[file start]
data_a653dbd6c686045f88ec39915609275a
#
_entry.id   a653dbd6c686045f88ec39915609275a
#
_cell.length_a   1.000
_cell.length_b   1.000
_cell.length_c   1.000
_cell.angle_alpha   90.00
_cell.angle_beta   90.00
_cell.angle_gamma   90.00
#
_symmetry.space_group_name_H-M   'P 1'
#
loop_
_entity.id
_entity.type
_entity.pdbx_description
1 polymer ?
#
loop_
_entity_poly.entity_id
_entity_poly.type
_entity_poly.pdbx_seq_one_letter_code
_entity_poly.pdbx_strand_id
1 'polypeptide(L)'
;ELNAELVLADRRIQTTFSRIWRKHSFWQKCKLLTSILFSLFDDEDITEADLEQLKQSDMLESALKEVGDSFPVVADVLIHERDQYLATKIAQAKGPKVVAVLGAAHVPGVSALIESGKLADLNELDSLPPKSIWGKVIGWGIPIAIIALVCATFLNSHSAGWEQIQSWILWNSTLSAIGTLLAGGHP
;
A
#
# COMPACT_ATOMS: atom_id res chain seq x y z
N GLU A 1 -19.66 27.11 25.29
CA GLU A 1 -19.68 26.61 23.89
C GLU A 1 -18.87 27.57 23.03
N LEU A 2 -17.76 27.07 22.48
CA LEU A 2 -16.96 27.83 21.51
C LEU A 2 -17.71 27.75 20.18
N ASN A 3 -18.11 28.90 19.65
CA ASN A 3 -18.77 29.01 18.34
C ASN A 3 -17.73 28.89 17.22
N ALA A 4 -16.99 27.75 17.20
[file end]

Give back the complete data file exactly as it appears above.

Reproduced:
data_a653dbd6c686045f88ec39915609275a
#
_entry.id   a653dbd6c686045f88ec39915609275a
#
_cell.length_a   1.000
_cell.length_b   1.000
_cell.length_c   1.000
_cell.angle_alpha   90.00
_cell.angle_beta   90.00
_cell.angle_gamma   90.00
#
_symmetry.space_group_name_H-M   'P 1'
#
loop_
_entity.id
_entity.type
_entity.pdbx_description
1 polymer ?
#
loop_
_entity_poly.entity_id
_entity_poly.type
_entity_poly.pdbx_seq_one_letter_code
_entity_poly.pdbx_strand_id
1 'polypeptide(L)'
;ELNAELVLADRRIQTTFSRIWRKHSFWQKCKLLTSILFSLFDDEDITEADLEQLKQSDMLESALKEVGDSFPVVADVLIHERDQYLATKIAQAKGPKVVAVLGAAHVPGVSALIESGKLADLNELDSLPPKSIWGKVIGWGIPIAIIALVCATFLNSHSAGWEQIQSWILWNSTLSAIGTLLAGGHP
;
A
#
# COMPACT_ATOMS: atom_id res chain seq x y z
N GLU A 1 -19.66 27.11 25.29
CA GLU A 1 -19.68 26.61 23.89
C GLU A 1 -18.87 27.57 23.03
N LEU A 2 -17.76 27.07 22.48
CA LEU A 2 -16.96 27.83 21.51
C LEU A 2 -17.71 27.75 20.18
N ASN A 3 -18.11 28.90 19.65
CA ASN A 3 -18.77 29.01 18.34
C ASN A 3 -17.73 28.89 17.22
N ALA A 4 -16.99 27.75 17.20